I’ve briefly flitted into Robertson for the Wacky Wine festival before, back in the day when my little brother was trying to earn some extra cash by selling vino to intoxicated women dressed as pirates (a story for another day), but I’ve never actually done the experience properly. Thus, I was quite excited when our lovely friends Aimee and Davide were keen to join us for a full on wacky weekend out in the winelands.
We found a gorgeous electricity-free cottage out in Montagu called Klein Nektar. Approximately 15 min away from Robertson (maybe a bit more if you take the road works into account), the quaint little spot is a farm, surrounded by olive groves, purple mountains and the fluffy bovines next door. The lack of electricity makes you feel like you’re living in a simpler time – and, with the fire and candles lit, it becomes tremendously atmospheric, and perfect for cosy board games and early bed times.We arrived late on Friday night so had some supper and then went to bed early in preparation for Saturday’s adventures. Following a massive and delicious breakfast the next day (Aimee is the most incredible caterer!), we headed out to Robertson to our first tasting at Esona Boutique Winery. Sometimes, when you go shopping you have one of those days when the first thing you try on is exactly what you’re looking for. You try on a few other dresses, but nothing fits quite as well. In similar fashion, Esona was the first winery we went to, and our favourite one of the trip.It’s small and intimate and owned by Rowan and Caryl, who transformed it from a small vegetable farm to nine hectares of vines in 2014. Greeted by pinot noir and a view of endless rows of undulating vines, we sat in the sunshine until it was time for the fruit preserve and wine pairing. We were led downstairs to the converted cellar-cum-tasting room, which is just beautiful with ancient bees wax still lining the walls. Tom said he could imagine a few van Eycks dotted around to suit the ambience and I quite agreed with him – it has the feel of a medieval dungeon, in the best possible way.The tasting was led by Charmaine and was a very intricate and informative affair. She started by pouring the same 2014 vintage into two different glasses to show us how the chosen vessel can accentuate the alcohol. After that, she poured us the 2013 version of the varietal and asked us to sample it alongside the fruit preserve (the Chardonnay and preserved orange pairing was my favourite). We finished each tasting with a block of chocolate to seal the palate, and every time the wine changed the music changed as well, because vino appreciation is a multi-sensory experience.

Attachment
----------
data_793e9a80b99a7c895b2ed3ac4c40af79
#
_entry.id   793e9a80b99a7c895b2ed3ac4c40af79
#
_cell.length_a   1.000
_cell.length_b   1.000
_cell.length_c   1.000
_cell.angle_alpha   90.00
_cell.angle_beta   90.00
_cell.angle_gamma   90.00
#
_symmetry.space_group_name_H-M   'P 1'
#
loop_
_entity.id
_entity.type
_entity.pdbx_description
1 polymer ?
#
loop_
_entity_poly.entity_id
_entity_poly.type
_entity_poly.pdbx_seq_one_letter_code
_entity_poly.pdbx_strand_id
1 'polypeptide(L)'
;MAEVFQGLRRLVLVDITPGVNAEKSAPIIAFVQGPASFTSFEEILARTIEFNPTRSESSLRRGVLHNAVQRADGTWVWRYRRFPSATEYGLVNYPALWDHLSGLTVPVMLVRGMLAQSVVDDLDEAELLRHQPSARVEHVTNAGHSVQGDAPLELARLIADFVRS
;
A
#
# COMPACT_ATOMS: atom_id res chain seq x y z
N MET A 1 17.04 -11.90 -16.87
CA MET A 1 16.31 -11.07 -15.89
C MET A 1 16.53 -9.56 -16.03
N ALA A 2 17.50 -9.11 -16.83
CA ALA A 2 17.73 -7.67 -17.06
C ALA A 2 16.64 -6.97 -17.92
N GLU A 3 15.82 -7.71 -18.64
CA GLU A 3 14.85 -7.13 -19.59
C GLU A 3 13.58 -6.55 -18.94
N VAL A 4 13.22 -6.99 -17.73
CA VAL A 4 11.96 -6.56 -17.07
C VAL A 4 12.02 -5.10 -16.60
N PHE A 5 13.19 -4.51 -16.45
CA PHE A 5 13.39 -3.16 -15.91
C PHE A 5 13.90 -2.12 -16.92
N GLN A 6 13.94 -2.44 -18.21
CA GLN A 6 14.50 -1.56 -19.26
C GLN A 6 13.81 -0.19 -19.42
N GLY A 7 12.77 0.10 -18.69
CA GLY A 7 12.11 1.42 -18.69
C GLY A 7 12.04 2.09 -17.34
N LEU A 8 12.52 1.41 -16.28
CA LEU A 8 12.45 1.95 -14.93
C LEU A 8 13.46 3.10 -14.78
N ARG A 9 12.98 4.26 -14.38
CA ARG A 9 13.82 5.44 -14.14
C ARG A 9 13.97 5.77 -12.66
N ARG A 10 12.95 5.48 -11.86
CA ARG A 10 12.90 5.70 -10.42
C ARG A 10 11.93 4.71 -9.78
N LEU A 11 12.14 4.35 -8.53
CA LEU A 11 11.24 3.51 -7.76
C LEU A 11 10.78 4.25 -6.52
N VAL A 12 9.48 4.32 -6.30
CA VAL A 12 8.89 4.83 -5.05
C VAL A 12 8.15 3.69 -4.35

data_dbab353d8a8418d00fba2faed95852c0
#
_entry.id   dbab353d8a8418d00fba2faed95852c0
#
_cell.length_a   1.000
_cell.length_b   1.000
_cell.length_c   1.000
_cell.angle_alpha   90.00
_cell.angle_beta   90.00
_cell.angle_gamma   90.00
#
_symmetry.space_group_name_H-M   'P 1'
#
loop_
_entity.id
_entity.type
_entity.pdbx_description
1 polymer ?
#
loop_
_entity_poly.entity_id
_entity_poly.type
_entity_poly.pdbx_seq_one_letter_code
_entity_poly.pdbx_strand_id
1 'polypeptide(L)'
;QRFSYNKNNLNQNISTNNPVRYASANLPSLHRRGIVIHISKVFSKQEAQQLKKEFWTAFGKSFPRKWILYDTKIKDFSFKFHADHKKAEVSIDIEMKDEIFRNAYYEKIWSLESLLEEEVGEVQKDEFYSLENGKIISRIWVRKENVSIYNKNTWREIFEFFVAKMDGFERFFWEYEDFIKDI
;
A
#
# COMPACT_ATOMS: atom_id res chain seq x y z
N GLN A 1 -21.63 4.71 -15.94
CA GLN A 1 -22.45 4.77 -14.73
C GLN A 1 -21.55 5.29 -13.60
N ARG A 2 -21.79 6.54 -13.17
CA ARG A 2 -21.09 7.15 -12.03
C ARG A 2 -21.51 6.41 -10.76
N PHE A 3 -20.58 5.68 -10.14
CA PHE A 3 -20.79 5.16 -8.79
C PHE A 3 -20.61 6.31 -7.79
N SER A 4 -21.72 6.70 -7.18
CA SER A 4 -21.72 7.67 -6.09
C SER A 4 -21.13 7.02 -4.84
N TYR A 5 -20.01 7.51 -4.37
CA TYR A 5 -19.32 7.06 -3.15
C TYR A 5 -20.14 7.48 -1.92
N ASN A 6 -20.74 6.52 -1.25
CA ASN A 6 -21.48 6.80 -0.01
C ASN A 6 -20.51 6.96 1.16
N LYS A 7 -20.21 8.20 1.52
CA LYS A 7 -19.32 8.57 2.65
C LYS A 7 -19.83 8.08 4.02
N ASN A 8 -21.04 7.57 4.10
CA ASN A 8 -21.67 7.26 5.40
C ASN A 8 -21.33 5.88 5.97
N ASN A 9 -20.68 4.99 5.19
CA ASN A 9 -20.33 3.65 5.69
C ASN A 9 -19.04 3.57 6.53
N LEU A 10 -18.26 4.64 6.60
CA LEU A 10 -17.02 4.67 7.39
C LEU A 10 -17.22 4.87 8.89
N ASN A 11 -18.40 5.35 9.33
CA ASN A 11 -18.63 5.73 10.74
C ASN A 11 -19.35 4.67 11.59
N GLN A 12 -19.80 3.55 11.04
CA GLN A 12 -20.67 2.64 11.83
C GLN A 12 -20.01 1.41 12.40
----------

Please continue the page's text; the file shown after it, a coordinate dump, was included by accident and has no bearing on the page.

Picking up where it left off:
Esona wines are spectacular and the pairing experience was not something I’ll forget in a hurry. We also all received a certificate for participating, which I thought was very sweet. Following Esona, we hopped over to Excelsior, where the very helpful Hannes helped me make my own wine blend. It was seriously exciting to pour the different measurements of merlot, cab, etc. into the bottle to form unique creations, and I was inordinately proud of my end result, which was sealed with a personalised sticker to add extra character and class. We sacrificed Tom’s blend to gluhwein that night, but I intend to keep mine for a special occasion.From Excelsior, we went to Springfield for a roast chicken and chips lunch, followed by wine tasting and a walk around the lake. It was a bit overwhelmingly busy so we didn’t stay too long, but it’s a gorgeous estate and I’d love to go back. From Springfield we started to mosey on back to Montagu, stopping at Marbrin Olive Growers to sample homemade cheeses and olive oils en route. Back home, we napped and then had a wonderful braai and gluhwein.We had to check out by ten so Sunday was spent packing up and breakfasting before heading back towards Robertson for a final tasting at Graham Beck. Graham Beck was another highlight of the weekend – they pulled out all the stops and had a massive marquee set up, decorated with hanging plants and chandeliers, and covering a stage, seating area and multiple food stalls. We tasted a few of the estate’s Champagnes and vintages (that Brut though. Please can someone get me a bottle) and then dived into a parma ham flatbread with parmesan fries and garlic aioli. Tom and I bought a case of 12 wines on special (deal of the century) and then we headed home to collapse on the couch and watch Masterchef. Thanks Aimee and Davide for a wonderful weekend, and Mira from Hot Oven Marketing for organising our tickets and bookings
A few tips if you want to go Wacky: Book accommodation outside Robertson – it was the best decision we made being a little bit removed from the main festivities. Book the events you want to attend well in advance – they fill up quickly. Don’t be overly ambitious – you’re not going to get to all the estates so choose a few you really want to explore properly. Do not leave your tasting glass in the car, break it or lose it – replacing it is a bit of a mission. Eat a lot – you need to counterbalance that wine somehow! Drink a lot… of water – remember alcohol causes dehydration. Lastly, take time to really appreciate the Breede Valley – it’s a very beautiful place.